Donna couldn’t get at the front of his shirt so she yanked it out of his trousers to let her hands roam all over his back as he continued lower, for once devoting far less attention to her breasts in favor of her stomach. Or rather, the baby.

They hadn’t done this since before they even knew she was possible, and now she was part of it. It held a strange sort of intimacy that took her breath away. Donna clutched at his hair as he knelt between her legs worshipping the tiny life they’d created together.

Just as she thought she might not be able to stand it any longer, the Doctor moved lower again, peeling the covers back from her legs.

“Donna, I need you. Please.”

He pulled down the waistband on her pajamas and pressed open-mouthed kisses over the cotton of her panties that had her shivering with want.

“Seriously?” She couldn’t help asking. “I mean I know I’m not quite at beached whale status here, but I’ve already gained back the half stone I lost running around with you —”

Don’t ,” he growled unexpectedly, and then he’d leveraged himself up the bed and sealed his mouth over hers before she could protest. It was a hard, claiming kiss, one that would leave her lips looking bruised in the morning. “Don’t put yourself down like that, not to me, not in our bed.”

She found she couldn’t speak, so surprised from his forcefulness.

The Doctor seemed to recognize that, for the blazing look left his eyes, and he reached to tuck some of her hair back from her face. “You’ve always been beautiful, and the baby could never change that. You’re carrying an impossible child, Donna. Our child. You’re a miracle! And you’re the most beautiful person in all the universe to me.”

“You’re gonna make me cry,” she warned, her voice shaky but there at least.

“That’s alright.”

Donna kissed him, cradling his face between her hands. There was so much she wanted to say; that she needed him, too, and always would, that there wasn’t a man out there who could compare — but she was no good at expressing these kinds of things in words and so she tried to pour it all into him through the joining of their mouths.

He had one hand at her hip and the other bracing himself slightly above her. Donna slid her hands down his chest in the gap between their bodies and finally had her turn at the buttons. She went for his belt for good measure as well.

“You’re getting proper nightclothes,” Donna vowed between kisses, and could feel his breathy laugh against her lips.

And then her phone started ringing.

“What —” The Doctor began, only for Donna to cut him off with another kiss.

“Nope. They can leave a message.” If he thought he could get her all riled up and then just quit because someone didn’t know how to tell time, he was madder than she’d thought. It was all the way in the bathroom, anyway, and she had no plans to leave this bed for a while.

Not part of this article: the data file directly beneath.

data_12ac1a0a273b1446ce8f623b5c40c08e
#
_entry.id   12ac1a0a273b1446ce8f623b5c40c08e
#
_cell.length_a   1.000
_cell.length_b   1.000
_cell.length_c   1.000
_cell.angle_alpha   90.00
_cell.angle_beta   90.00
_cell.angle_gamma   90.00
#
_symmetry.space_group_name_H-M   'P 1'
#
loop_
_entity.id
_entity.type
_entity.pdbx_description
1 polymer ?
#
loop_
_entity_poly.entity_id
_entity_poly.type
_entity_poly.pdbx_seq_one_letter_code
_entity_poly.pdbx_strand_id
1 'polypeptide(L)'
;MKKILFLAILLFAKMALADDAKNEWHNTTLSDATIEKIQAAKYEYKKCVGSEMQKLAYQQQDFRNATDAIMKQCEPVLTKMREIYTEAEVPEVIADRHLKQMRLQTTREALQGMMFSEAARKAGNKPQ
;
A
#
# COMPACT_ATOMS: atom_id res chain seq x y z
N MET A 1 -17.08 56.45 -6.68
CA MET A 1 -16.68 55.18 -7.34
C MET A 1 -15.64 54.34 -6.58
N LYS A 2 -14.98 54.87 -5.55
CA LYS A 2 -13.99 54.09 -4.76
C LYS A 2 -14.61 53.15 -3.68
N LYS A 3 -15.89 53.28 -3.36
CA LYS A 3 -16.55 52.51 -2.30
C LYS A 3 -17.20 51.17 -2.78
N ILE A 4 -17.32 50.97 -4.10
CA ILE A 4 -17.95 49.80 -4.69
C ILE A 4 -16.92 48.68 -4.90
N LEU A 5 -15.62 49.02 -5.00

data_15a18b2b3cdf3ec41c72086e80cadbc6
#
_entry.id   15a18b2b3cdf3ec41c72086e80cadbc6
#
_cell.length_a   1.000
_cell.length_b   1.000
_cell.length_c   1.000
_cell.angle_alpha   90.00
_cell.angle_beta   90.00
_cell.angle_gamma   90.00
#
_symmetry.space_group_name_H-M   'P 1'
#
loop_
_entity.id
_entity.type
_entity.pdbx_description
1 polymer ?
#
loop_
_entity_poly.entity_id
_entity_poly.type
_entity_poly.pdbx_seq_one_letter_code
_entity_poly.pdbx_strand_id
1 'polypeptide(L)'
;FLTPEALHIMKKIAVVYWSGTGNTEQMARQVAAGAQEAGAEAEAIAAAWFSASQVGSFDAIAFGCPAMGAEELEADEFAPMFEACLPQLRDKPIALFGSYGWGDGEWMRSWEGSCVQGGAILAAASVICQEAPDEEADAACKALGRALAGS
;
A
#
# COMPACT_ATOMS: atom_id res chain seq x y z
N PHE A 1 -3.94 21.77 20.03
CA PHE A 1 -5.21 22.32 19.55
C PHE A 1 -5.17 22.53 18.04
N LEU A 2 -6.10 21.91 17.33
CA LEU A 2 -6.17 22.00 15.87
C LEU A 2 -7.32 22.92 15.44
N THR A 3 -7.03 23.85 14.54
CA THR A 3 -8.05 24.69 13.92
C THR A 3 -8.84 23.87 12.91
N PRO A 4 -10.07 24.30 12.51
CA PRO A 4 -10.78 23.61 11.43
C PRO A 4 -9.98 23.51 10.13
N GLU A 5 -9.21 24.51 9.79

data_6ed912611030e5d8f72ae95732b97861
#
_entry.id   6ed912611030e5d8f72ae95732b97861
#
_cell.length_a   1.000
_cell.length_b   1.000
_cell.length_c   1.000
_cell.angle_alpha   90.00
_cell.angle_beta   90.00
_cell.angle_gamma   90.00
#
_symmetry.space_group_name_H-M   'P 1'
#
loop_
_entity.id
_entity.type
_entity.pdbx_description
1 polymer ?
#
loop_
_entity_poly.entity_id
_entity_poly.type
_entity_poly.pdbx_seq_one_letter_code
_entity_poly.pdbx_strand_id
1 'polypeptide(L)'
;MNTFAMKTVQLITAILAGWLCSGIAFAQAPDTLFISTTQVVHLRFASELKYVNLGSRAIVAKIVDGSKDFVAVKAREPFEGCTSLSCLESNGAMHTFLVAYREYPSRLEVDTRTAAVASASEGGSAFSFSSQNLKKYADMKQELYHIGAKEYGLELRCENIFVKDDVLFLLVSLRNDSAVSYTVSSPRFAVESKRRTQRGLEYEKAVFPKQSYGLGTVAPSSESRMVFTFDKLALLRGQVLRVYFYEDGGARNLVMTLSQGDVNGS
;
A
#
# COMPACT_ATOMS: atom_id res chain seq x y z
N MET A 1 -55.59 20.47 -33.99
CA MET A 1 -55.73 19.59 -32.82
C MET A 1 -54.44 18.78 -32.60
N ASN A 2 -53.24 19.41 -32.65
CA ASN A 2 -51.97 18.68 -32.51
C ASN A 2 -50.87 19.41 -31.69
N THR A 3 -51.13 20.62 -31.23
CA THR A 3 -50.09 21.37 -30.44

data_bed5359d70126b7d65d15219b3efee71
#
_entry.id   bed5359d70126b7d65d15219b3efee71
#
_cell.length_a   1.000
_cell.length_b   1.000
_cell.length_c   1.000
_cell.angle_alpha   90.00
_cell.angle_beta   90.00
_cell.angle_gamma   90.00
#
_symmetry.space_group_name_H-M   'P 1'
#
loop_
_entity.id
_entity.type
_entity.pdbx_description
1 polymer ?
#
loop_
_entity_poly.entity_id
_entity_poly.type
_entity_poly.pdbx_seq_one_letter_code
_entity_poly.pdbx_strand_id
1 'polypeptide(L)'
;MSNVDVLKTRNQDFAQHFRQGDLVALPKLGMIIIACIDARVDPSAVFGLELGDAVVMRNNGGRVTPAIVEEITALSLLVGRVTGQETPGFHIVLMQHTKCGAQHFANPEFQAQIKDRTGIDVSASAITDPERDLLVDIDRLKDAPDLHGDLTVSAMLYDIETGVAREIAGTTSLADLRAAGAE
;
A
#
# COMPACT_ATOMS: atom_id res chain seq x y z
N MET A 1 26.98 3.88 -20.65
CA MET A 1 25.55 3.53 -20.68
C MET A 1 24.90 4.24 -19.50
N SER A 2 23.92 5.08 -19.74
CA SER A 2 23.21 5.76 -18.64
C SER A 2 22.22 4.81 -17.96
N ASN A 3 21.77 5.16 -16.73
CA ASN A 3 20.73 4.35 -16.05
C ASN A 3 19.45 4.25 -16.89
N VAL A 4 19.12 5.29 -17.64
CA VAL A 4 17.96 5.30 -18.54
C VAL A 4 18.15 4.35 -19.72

To his credit, he was proving fairly amenable to her plan of ignoring the call. That probably had something to do with the way she’d yanked his trousers down and started grinding her lower body against his, just two thin layers of cotton between them. They let the phone ring straight through. And then it started up again.

It was really killing the mood. Donna broke off the kiss and stopped undulating her hips with a sigh. The Doctor thrust forward once more with something like a whimper at the loss of contact. She gave him an apologetic look.

“Probably Susie Mair. She’s on holiday, must’ve got the time zones wrong. I’ll get rid of her.” Donna shrugged back into her nightshirt but left it unbuttoned and knelt on the bed with one knee in order to give him a last lingering kiss. “Stay right there.”

“I’m not the one going anywhere.”

She hurried back into the en suite and fished her phone out of her jeans pocket where she’d left them lying on the floor. “Hello?”

“Donna!”

Donna straightened back up. “Mum?”

“Donna, there’s some sort of aliens at the door! They’re absolutely ghastly . Send him out to take care of them!”

She could not believe this.

“Yeah, mum, course. We’ll be right there.”

Donna let her head fall back with a groan before starting to work her jeans back up her legs and hips. It was hard while also trying to ignore the ache at her core she’d been so close to relieving. She really needed to make another trip to the maternity section at the shops soon. And actually, she could do with a trip to the toilet since she was up anyway. “Get dressed,” she called in a voice loud enough to carry into the bedroom.

“What, why?” Poor Spaceman was practically whining. It wasn’t as if this was her idea!

“There’s aliens trying to get into my mum’s.”

That had him scrambling. By the time Donna emerged he was pulling on his jacket. “What’d you do with my tie? I can’t find it.”

“Never mind, you look fine.” Donna grabbed his hand and pulled him out into the corridor. “Aliens. My mum’s.”

But when they walked through the TARDIS and out the doors, it was to a far less threatening sight than they’d been expecting.

“It’s the Ood,” Donna realized.

“So it is. Ood Sigma?”

The one who’d been standing at the door turned, his companions following suit. “DoctorDonna.”

The Doctor grinned. “Yes, that’s us! Hello.”

“Nice to see see you again,” added Donna. She could also see her mum trying to peer through the stained glass pane in the door. Gramps had come round to the front window. “What’s brought you by the neighborhood?”

“We followed the call of the child.”

“The child?” The Doctor echoed. Then he looked at her stomach. “Oh.”

“What ‘oh’?”

“Well,” he began, raising a hand to tug on his ear. “I think she must have called out to more than just me when you lost unconscious.”

“You mean —”

“We have been waiting to convey our gratitude, DoctorDonna,” Ood Sigma interrupted. His head tilted towards her stomach. “And now we must congratulate you on your new song.”

“Song?”

“The baby,” said the Doctor.

“Yeah, I got that.” She looked at him. “Just how many telepathic species are there?”

Well ...we should probably expect a lot of this.”

“Oh, you are kidding .”